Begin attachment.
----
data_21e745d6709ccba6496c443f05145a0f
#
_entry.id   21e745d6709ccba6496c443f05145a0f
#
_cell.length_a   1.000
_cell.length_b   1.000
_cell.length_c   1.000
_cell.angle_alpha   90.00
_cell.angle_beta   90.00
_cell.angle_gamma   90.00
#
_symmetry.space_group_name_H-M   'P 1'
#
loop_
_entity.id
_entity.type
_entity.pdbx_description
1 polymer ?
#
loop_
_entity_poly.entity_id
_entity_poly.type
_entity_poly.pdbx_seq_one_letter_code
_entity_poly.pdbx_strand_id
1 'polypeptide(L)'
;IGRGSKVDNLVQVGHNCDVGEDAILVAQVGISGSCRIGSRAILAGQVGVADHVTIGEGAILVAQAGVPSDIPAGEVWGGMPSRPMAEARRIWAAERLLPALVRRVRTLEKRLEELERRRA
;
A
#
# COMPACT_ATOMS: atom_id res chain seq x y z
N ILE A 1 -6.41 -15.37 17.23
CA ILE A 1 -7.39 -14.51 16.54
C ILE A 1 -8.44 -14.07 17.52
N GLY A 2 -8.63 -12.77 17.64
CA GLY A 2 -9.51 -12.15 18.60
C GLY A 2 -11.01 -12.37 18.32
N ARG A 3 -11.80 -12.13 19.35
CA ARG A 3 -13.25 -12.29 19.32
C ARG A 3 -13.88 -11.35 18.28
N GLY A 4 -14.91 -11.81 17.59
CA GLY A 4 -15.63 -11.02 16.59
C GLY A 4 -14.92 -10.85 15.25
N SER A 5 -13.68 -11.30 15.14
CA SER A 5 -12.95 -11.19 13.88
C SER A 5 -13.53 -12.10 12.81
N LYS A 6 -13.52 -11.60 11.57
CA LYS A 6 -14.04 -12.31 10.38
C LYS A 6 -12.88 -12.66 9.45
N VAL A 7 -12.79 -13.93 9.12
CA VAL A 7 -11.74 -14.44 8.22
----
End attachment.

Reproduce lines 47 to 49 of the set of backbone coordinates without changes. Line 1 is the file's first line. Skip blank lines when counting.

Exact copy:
CA LYS A 6 -14.04 -12.31 10.38
C LYS A 6 -12.88 -12.66 9.45
N VAL A 7 -12.79 -13.93 9.12